The Seminole Tribe of Florida managed to win a major victory in its sports betting monopoly case after a federal appeals court ordered the US Department of Interior to reinstate the Seminoles’ agreement with the state of Florida. Under the agreement, the Native American tribe was given exclusive rights to offer sports betting services, along with casino games such as craps and roulette, across the state.
As CasinoGamesPro previously reported, the litigation began when the Seminole Tribe started offering a sportsbook service in Florida on November 1st, 2021. Less than a month later, a federal judge issued a ruling that the gambling agreement between the state and the tribe breached federal gambling laws. The ruling eventually resulted in the shutdown of the Seminole Tribe’s sports betting operation.
Most recently, a three-judge panel of the District of Columbia Circuit’s US Court of Appeals unanimously decided to reverse the original ruling of the lower court. The decision stated that the state of Florida was allowed to enter into a 30-year compact with the Seminole Tribe under the federal gaming law to allow the Native American nation to exclusively offer sports betting services in the state. Under the provisions of the compact, the Seminoles were also required to pay a minimum of $2.5 billion to the state over the course of the first five years of the agreement.
The ruling of the US Court of Appeals now allows the tribe to resume the operation of its Hard Rock Sportsbook application and potentially establish two new casino venues in South Florida. However, some of the anti-gambling campaigners in the state have shared their concerns, saying that the higher court’s ruling could result in further litigation based on the provisions of Florida’s Constitution, under which special voter approval is required for gambling expansion within the state.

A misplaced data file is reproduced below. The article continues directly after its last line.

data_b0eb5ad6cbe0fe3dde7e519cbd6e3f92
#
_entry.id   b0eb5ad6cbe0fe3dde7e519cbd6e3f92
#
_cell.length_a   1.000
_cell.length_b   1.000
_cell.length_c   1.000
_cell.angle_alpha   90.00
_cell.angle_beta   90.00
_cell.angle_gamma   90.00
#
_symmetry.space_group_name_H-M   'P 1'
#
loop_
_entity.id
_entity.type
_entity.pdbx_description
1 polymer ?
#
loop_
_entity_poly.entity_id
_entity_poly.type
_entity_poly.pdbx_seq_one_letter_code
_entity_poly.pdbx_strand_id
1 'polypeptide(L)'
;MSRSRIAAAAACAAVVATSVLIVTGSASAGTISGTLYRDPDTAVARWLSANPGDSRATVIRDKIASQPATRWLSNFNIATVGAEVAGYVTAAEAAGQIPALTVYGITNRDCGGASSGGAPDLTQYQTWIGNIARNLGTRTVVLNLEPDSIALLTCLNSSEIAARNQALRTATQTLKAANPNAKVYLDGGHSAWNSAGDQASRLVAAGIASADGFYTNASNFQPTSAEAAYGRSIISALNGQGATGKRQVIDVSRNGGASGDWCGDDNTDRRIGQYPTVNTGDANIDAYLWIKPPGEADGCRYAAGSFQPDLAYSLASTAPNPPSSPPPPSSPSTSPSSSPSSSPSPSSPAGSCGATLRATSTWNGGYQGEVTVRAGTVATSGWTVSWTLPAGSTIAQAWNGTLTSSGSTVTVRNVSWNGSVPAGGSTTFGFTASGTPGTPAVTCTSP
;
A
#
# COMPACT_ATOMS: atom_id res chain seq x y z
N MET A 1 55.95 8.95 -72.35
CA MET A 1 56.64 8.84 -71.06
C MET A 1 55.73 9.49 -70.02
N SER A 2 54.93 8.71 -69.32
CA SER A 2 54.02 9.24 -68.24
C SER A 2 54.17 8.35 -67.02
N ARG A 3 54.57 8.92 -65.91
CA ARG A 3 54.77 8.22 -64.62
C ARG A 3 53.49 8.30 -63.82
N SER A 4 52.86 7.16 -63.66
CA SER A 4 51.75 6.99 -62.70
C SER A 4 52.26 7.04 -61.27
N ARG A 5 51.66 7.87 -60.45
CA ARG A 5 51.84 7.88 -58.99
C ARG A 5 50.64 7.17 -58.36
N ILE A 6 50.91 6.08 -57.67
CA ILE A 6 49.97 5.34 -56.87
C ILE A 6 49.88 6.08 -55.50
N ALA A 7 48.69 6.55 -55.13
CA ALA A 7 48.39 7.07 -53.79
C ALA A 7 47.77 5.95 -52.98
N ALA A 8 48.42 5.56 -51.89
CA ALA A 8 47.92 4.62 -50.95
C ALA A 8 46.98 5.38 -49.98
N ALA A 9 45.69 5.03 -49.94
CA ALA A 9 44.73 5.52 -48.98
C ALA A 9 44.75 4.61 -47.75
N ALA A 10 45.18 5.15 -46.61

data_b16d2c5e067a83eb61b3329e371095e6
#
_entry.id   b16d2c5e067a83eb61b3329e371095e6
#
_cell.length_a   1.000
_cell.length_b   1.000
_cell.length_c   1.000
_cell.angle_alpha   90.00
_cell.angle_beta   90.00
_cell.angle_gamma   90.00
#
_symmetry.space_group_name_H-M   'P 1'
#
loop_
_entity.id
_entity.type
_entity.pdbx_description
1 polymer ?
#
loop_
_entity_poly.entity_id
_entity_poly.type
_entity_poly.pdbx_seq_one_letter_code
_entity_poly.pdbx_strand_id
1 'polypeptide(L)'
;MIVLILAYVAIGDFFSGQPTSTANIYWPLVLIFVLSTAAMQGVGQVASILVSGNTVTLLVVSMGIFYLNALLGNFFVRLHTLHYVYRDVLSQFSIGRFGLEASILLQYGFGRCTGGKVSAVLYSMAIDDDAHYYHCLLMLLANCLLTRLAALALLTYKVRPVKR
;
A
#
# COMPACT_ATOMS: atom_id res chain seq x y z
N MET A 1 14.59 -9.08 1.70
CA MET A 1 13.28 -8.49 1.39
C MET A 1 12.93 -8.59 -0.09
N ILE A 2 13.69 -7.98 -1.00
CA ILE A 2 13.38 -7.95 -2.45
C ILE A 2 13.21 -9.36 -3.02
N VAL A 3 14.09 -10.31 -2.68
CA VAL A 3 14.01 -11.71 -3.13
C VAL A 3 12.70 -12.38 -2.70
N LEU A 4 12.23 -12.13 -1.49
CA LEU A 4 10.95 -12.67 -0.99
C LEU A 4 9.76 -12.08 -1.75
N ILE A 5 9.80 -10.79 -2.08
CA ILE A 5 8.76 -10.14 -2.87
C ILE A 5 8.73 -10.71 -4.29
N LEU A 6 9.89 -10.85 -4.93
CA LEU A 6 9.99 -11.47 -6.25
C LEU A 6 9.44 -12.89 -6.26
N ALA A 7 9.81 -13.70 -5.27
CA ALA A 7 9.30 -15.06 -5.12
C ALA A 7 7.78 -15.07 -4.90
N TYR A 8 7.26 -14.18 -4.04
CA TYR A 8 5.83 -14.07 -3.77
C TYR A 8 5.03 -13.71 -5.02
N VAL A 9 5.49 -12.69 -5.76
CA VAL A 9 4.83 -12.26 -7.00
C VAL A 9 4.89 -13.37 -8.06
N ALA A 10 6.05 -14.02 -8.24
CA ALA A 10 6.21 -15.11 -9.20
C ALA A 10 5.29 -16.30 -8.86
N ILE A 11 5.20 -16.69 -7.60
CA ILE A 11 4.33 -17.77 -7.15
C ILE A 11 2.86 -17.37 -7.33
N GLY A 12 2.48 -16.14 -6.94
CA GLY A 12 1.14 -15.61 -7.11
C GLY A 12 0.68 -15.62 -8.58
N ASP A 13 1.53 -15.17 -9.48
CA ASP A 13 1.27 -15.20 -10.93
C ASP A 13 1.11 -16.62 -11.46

Reinstatement of Seminoles’ Sports Betting Monopoly Could Result in Further Litigation
As previously reported, the Seminole Tribe of Florida was allowed to offer sports betting services outside of its tribal lands in case the servers were situated within its reservation. These provisions of the tribe’s compact, however, raised some questions on whether the agreement was in line with the Indian Gaming Regulatory Act (IGRA). Despite the previous decision of the lower court, the Court of Appeals ruled that Native American tribes were permitted to accept sports wagers remotely, as long as the sports betting is carried out on tribal lands.
Any questions about whether wagers placed outside tribal lands within the state of Florida are legal would be left for the state courts to decide on.
The administration of Governor Ron DeSantis welcomed the recent ruling of the US Court of Appeals and once again confirmed that it remained committed to partnering with the Seminole Tribe to make sure the historic compact is successfully enacted. According to preliminary projections, the state of Florida could receive tribal gaming revenue of more than $20 billion over the 30-year compact with the Seminoles.
The recent decision of the higher court could open the door to further litigation, gambling market experts say. Some of them believe a potential US Supreme Court battle over the scope and interpretation of the Indian Gaming Regulatory Act could occur in the weeks and months to come.